A truly national American policy would involve a radical break with the past, and a turn toward Iran and Shia Islam.

To return then to the real world. This interim agreement opens the possibility of preventing a nuclear Iran without war. A US war against Iran would be a difficult proposition under any circumstances. Given the strain of a dozen years of fighting in Afghanistan and Iraq, there is a real danger of the US military cracking during an operation that, to be successful, would entail the commitment of considerably more resources than those devoted to the Iraq war. The economic consequences of such a war (including a major increase in the price of oil, and the choice between borrowing money or raising taxes to pay the war costs) would be devastating.And an attack on Iran, as former Sec. of Defense Bob Gates commented during the Bush administration, would create a wave of terrorism that might persist for decades. There is in fact no alternative to a diplomatic solution.

Will diplomacy succeed? As already mentioned, both sides appear committed to reaching an agreement. The West needs peace and quiet in the Persian Gulf; Iran desperately needs relief from sanctions. Therefore it would seem this interim agreement will be succeeded by a more comprehensive one. Even so, it may be that in the end we will find ourselves containing an Iran that retains a “breakout capability.” But if we could contain a Soviet Union bristling with nukes, then surely we can contain a power that may have the capacity to produce one or two or even a dozen bombs. The alternative, war, is a far bleaker prospect.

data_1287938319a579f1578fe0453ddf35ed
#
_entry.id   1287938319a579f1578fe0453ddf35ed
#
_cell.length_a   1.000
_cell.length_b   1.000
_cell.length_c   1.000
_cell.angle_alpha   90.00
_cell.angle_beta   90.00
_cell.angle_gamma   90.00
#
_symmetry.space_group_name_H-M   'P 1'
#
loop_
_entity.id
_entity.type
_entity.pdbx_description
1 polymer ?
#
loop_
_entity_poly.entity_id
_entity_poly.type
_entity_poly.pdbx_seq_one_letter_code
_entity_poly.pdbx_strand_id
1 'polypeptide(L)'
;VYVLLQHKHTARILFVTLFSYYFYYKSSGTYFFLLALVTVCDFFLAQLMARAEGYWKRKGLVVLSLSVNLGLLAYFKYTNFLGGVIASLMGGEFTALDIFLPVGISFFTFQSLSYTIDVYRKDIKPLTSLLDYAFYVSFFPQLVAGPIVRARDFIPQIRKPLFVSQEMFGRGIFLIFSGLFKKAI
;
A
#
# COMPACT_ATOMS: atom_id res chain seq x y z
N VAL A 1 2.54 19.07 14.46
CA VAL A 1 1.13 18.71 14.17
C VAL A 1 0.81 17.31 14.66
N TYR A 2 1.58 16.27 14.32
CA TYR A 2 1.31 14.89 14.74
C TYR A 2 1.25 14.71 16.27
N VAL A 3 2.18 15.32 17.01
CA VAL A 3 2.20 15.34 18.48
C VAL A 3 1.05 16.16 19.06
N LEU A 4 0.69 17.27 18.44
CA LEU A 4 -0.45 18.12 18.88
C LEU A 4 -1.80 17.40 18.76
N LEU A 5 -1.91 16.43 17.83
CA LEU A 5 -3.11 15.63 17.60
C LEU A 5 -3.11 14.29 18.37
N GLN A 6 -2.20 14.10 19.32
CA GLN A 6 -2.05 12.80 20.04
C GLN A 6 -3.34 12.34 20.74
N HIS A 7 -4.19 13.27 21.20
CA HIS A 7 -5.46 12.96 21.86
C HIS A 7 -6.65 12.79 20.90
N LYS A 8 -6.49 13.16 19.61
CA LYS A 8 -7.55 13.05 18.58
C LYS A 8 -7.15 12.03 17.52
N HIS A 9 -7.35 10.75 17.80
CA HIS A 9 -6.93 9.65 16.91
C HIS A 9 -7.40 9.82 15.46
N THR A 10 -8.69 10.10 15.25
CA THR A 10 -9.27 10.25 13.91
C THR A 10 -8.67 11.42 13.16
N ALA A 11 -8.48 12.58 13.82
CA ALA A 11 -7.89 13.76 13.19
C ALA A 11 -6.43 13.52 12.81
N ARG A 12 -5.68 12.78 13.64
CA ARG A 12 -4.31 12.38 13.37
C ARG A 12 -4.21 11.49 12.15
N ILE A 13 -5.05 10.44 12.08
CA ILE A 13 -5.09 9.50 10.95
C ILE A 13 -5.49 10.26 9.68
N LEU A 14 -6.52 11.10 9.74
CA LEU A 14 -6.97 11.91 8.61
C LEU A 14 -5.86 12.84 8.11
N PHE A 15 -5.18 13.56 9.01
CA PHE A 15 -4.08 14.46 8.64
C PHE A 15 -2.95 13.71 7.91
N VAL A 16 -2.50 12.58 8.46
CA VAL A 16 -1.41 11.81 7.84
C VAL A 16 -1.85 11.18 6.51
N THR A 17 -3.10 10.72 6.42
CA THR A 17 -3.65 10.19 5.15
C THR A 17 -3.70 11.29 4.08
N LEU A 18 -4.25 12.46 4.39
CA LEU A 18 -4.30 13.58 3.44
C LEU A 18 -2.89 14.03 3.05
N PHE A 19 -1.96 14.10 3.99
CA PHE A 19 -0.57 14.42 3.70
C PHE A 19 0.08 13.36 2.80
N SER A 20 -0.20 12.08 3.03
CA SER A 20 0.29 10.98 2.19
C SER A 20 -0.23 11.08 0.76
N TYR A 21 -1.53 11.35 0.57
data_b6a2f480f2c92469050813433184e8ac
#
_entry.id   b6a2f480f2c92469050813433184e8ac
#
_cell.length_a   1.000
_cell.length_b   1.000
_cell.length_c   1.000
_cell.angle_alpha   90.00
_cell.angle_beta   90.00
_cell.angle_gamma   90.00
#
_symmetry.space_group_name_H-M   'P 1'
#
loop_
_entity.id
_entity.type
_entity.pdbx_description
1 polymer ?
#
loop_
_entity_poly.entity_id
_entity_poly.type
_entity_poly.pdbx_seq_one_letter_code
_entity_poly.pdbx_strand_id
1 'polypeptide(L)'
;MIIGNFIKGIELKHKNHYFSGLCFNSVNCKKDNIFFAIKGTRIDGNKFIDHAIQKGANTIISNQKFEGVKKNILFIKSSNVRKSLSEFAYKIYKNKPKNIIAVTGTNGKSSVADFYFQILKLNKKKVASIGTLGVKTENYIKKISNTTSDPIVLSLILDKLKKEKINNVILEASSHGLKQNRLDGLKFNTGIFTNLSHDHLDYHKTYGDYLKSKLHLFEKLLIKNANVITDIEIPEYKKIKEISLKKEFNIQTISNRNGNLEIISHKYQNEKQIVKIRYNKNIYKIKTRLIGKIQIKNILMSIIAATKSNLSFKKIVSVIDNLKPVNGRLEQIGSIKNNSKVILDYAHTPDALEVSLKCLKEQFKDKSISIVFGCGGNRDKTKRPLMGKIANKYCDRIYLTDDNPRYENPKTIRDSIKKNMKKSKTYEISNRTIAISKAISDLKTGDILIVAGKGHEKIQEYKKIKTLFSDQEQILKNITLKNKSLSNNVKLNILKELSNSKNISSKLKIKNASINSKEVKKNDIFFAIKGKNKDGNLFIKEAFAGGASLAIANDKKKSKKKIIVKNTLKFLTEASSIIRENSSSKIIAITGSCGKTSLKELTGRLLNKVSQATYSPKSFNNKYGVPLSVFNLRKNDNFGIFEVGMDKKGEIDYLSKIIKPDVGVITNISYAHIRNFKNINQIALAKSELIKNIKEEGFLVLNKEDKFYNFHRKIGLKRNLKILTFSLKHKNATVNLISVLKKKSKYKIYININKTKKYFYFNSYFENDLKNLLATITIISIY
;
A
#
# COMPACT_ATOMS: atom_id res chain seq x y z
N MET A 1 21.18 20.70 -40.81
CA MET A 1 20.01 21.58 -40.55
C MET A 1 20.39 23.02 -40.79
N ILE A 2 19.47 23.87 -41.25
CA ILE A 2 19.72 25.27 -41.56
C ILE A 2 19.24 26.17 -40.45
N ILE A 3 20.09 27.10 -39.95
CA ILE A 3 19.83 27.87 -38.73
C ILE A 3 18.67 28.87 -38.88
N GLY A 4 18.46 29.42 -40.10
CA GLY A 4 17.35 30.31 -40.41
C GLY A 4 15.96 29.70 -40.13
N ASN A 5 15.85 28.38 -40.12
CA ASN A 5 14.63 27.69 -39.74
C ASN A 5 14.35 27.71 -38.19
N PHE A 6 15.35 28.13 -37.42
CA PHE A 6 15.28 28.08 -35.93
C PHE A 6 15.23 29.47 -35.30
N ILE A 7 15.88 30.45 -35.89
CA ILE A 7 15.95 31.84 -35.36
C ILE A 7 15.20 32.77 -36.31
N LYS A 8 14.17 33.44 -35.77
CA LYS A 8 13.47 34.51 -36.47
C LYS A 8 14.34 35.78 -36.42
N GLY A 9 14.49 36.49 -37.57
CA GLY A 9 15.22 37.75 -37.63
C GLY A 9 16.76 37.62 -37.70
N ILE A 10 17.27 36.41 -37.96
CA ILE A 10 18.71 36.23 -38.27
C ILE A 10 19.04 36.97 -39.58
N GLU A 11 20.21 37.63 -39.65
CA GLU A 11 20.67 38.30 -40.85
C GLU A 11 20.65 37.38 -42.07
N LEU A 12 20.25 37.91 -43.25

Its logic aside, I regard a successful diplomatic outcome as a 50-50 proposition at best. Very powerful forces, both inside the US and beyond our borders, are committed to keeping the US and Iran apart. They are prepared to do almost anything to prevent a US-Iranian détente. And I fear they will.




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Comments

Thomas L. Knapp

"There is little doubt, among those who have failed to notice the complete absence of evidence for the proposition and who have ignored the huge pile of evidence to the contrary, that Iran has long sought, if not an actual nuclear weapon, at least the capability to produce one relatively quickly."

There, fixed that for ya.

Luther Jett

I would be interested to learn what "evidence to the contrary" you have to support this assertion.

Jon Harrison

Thanks for commenting, Tom. Always a pleasure to hear from you. As you probably know, I'm a fan of Rational Review. I urge any of our readers who might not be aware of the site to visit it -- often.

I must add that anyone who thinks Iran's nuclear program is strictly for peaceful purposes is being naïve. Of course they want at least the capability to build a bomb -- and why wouldn't they, given their particular circumstances?

Personally, I don't care whether they get the bomb or not. And if it were up to me, I would never go to war to prevent it. Unfortunately, the political realities are that the US must either negotiate a plausible deal with Iran, or face the prospect of striking or at least supporting an Israel strike. That's one of the many unfortunate aspects of the US being in thrall to Israel. It would probably take a war with Iran, and the consequences that would flow from it, to turn US public opinion decisively against Israel. Sad but true.